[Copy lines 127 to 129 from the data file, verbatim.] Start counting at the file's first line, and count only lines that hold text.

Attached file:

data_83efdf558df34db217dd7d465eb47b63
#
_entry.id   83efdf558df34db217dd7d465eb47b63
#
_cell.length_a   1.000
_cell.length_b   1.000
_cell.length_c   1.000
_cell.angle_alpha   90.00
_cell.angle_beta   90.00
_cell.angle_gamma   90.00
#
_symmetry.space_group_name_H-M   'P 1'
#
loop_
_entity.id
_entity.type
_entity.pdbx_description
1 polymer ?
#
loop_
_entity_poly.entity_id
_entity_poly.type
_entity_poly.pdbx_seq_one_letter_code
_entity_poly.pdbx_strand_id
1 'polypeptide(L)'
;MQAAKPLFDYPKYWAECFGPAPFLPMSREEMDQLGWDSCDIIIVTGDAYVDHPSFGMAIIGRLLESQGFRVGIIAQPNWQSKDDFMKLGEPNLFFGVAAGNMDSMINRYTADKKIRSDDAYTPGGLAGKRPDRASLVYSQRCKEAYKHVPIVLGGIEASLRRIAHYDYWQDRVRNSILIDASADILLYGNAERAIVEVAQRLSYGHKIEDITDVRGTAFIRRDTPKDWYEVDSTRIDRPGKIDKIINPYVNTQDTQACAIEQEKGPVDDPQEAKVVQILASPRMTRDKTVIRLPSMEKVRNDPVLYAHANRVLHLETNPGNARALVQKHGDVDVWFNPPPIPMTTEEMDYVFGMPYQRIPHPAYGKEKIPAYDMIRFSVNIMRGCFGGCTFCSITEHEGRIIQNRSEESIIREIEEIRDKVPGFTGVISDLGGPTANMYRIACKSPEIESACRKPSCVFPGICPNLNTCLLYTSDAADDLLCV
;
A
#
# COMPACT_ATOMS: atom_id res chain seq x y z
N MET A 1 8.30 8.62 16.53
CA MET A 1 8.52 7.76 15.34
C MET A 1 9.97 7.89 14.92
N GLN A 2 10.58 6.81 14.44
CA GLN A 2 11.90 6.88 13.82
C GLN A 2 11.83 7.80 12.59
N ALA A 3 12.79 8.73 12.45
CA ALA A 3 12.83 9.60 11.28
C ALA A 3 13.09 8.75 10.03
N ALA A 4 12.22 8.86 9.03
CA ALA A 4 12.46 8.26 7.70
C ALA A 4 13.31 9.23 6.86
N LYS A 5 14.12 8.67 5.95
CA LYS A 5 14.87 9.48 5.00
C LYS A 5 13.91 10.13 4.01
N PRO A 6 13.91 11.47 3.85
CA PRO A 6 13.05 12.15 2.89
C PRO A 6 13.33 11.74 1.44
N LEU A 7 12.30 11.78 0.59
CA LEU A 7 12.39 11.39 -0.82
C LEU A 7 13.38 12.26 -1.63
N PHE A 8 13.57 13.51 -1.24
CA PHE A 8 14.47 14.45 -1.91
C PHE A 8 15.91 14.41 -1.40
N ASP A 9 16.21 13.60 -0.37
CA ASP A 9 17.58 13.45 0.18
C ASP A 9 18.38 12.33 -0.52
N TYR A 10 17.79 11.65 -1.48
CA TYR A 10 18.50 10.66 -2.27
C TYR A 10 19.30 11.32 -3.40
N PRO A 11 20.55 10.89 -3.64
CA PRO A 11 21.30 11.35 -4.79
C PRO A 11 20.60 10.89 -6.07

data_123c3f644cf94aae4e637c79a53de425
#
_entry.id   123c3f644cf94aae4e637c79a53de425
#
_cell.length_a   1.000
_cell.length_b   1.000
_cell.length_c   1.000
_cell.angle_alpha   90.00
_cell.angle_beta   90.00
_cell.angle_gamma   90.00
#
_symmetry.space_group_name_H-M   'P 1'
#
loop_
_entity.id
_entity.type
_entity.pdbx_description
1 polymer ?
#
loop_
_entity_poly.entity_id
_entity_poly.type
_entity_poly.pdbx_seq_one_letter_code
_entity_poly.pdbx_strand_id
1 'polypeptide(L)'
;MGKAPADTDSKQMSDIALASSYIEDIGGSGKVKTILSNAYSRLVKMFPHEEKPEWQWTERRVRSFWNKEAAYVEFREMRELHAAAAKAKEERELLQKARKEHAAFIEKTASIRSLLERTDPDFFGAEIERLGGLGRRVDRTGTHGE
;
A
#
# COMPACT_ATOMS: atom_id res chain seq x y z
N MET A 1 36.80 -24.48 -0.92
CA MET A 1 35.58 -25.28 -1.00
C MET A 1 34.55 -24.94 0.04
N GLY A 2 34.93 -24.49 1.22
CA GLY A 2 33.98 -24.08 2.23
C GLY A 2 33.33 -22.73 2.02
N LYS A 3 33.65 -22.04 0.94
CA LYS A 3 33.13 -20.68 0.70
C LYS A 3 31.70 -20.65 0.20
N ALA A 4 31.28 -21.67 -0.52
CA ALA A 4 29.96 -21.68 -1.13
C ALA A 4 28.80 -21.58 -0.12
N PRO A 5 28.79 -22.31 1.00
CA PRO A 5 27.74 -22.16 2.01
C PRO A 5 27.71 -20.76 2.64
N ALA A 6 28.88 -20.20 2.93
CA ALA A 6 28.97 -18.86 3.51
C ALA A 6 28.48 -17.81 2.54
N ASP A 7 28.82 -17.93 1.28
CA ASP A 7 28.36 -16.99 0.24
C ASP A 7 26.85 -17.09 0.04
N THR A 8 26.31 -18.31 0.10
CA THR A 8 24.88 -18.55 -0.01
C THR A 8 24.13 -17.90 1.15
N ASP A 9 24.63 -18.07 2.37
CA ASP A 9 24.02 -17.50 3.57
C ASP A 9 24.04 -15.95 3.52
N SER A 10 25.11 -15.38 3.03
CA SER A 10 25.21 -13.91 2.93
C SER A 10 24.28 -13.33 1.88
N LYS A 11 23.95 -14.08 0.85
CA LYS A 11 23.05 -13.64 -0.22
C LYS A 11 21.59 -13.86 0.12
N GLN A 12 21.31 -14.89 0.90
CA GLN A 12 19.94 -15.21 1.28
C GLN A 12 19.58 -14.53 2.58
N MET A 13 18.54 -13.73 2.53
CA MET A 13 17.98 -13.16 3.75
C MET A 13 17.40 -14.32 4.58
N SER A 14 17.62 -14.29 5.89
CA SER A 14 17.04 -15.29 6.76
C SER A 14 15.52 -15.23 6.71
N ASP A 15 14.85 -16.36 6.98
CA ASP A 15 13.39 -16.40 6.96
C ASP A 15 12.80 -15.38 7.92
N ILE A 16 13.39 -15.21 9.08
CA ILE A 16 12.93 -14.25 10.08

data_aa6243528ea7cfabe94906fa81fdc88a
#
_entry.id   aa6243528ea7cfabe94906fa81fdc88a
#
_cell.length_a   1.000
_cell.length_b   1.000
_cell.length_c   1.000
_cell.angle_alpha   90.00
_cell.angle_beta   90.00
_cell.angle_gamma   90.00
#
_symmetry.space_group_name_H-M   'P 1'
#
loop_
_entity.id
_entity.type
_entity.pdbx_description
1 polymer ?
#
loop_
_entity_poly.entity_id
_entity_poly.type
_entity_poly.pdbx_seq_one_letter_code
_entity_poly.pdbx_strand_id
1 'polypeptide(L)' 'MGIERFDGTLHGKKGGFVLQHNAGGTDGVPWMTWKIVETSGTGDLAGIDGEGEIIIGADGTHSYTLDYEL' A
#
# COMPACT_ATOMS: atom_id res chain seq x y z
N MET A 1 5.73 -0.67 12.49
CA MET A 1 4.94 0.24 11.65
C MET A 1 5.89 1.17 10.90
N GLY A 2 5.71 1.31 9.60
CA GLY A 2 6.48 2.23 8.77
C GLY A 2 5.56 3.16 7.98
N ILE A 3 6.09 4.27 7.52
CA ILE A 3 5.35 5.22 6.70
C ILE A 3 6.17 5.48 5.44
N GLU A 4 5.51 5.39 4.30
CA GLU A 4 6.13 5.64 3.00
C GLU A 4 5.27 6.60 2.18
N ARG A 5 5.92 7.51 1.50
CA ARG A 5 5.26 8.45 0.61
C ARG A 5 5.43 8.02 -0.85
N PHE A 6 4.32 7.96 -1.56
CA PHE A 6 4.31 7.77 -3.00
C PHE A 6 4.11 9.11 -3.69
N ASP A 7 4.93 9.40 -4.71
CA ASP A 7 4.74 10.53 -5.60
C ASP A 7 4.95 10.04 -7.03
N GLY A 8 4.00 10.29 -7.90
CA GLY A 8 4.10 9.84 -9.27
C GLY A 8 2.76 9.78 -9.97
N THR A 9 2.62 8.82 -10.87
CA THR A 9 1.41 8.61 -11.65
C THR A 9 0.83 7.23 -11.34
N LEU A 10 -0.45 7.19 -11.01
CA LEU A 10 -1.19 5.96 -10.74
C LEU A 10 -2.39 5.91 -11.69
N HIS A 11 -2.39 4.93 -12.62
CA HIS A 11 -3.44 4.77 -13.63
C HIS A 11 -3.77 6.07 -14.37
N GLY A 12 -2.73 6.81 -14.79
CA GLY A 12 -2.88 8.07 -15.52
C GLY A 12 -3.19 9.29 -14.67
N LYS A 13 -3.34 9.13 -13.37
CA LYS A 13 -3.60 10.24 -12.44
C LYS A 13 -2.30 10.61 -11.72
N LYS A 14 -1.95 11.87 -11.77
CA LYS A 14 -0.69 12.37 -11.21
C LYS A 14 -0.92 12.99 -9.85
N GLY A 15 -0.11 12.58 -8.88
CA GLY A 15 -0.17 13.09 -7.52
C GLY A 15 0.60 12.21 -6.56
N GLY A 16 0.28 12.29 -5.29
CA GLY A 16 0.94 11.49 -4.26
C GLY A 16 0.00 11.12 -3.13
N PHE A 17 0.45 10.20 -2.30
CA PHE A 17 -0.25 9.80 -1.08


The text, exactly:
N GLN A 12 21.31 -14.89 0.90
CA GLN A 12 19.94 -15.21 1.28
C GLN A 12 19.58 -14.53 2.58